Killed in 2001: Martin O’Hagan
The Dublin-based Sunday Business Post has claimed it knows the name of the killer of Sunday World journalist Martin O’Hagan but for legal reasons cannot publish it.
- November 1, 2017
- October 13, 2017
- September 13, 2017
O’Hagan was shot dead near his home in Lurgan, County Armagh, in September 2001 and no one has been charged with his murder.
The Post said it has obtained details about the gunman from Barry Bradbury, a 62-year-old Loyalist who had been the murdered journalist’s prime contact. Bradbury said he received the information from a “trusted contact’ in the Police Service of Northern Ireland (PSNI).
The murder of O’Hagan is believed to have been ordered by Loyalist Volunteer Force (LVF) leader Mark Fulton, who died in prison in June 2002, following extensive reporting by the journalist about the LVF.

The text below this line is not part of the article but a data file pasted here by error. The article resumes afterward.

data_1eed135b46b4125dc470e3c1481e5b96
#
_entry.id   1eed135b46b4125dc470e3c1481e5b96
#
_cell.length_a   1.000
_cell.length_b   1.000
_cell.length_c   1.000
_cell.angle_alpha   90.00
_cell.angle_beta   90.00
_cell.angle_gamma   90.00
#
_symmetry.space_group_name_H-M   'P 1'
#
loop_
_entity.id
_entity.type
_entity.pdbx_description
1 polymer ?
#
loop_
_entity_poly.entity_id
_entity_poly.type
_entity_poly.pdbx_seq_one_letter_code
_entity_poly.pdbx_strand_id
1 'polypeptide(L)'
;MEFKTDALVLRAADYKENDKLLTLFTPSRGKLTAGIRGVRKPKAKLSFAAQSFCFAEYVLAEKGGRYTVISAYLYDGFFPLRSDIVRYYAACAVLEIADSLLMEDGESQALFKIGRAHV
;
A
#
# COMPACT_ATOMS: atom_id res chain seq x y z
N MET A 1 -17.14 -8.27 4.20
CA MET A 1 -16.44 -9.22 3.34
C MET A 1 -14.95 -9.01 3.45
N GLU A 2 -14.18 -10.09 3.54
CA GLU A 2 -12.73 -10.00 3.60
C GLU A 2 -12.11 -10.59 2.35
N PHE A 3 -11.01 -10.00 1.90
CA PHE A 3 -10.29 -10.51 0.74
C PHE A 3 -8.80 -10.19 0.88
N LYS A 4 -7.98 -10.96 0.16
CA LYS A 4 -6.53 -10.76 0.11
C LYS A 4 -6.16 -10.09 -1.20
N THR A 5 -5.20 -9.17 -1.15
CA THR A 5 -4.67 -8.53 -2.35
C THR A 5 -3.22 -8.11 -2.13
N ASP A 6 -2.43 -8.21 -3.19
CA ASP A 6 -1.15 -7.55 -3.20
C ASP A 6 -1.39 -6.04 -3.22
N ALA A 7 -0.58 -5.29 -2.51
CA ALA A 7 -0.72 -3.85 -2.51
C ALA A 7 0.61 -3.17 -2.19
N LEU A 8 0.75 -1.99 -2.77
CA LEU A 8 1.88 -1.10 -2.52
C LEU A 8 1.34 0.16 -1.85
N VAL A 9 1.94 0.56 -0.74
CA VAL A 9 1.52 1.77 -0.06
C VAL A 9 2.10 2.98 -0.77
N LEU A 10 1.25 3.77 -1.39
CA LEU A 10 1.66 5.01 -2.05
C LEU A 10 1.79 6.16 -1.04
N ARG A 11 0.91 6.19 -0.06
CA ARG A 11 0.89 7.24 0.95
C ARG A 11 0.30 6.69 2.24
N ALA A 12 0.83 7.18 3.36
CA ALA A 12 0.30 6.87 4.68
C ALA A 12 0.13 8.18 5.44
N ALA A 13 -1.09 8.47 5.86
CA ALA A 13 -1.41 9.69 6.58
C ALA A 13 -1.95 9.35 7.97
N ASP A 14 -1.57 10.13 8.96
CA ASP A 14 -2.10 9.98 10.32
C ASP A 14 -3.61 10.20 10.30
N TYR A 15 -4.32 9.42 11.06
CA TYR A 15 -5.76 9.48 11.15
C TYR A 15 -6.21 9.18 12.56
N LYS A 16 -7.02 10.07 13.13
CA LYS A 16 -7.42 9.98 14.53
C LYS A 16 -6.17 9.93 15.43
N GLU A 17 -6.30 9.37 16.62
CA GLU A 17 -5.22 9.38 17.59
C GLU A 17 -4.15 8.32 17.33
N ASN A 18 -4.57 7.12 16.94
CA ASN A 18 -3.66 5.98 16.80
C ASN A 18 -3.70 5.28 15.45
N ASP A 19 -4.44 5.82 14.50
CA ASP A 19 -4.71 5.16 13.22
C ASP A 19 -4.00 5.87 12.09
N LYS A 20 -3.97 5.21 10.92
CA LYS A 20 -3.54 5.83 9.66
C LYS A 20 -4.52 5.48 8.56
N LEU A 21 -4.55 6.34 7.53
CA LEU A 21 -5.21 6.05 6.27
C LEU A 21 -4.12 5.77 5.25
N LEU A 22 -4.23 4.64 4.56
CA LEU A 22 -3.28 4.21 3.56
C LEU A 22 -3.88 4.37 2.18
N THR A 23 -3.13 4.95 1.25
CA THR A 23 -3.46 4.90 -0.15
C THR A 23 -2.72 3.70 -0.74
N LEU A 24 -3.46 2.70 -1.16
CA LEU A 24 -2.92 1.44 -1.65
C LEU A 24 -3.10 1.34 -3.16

According to Bradbury, O’Hagan had been working on a number of potentially damaging stories about police collusion and paramilitary groups at the time of his killing.
A former colleague and a close friend of O’Hagan, Jim Campbell, is quoted as agreeing that the man named by Bradbury is the “likely killer”.
The suspect, in his mid-thirties, is said to have been linked with two other murders in Northern Ireland.
According to the Post report, he had been working as a Special Branch agent since 1998.
The PSNI press office revealed that it had received two letters from Bradbury but couldn’t comment on an ongoing investigation.
Bradbury told the Post that he had been “eventually told” that a senior officer is dealing with the matter as a matter of urgency. Bradbury also said that his police source did not wish to go public but that he would cooperate with an inquiry if one was held.
Bradbury has survived three assassination attempts and he has told the Post that O’Hagan’s killer had also tried to kill him three years ago. He said that after a period away, the killer is now “back in his old haunts”.
The NUJ marked the third anniversary of O’Hagan’s murder last week by voicing its “grave concern” at the failure to bring his killer to justice.
By Des Cryan in Dublin